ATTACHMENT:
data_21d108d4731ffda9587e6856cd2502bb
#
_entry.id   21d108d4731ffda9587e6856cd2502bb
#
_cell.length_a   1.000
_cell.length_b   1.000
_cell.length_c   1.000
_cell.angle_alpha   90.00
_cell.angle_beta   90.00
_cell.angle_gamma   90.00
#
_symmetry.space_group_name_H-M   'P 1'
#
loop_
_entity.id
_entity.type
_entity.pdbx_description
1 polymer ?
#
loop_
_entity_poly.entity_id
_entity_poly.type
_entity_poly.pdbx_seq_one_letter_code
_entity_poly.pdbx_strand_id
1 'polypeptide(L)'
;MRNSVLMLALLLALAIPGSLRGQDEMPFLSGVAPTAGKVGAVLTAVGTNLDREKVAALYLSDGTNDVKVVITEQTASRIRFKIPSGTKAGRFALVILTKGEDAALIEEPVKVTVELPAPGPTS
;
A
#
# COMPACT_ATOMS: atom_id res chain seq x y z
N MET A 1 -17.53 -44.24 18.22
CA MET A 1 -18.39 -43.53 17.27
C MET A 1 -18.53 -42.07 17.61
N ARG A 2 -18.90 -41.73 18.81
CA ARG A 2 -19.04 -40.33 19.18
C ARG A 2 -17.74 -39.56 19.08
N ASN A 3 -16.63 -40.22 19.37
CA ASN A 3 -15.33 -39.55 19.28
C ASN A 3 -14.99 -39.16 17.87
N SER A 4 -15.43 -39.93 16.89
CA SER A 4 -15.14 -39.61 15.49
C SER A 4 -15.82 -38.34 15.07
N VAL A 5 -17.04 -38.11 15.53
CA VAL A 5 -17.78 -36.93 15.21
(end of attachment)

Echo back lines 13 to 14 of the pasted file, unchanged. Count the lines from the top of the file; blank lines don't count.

#
loop_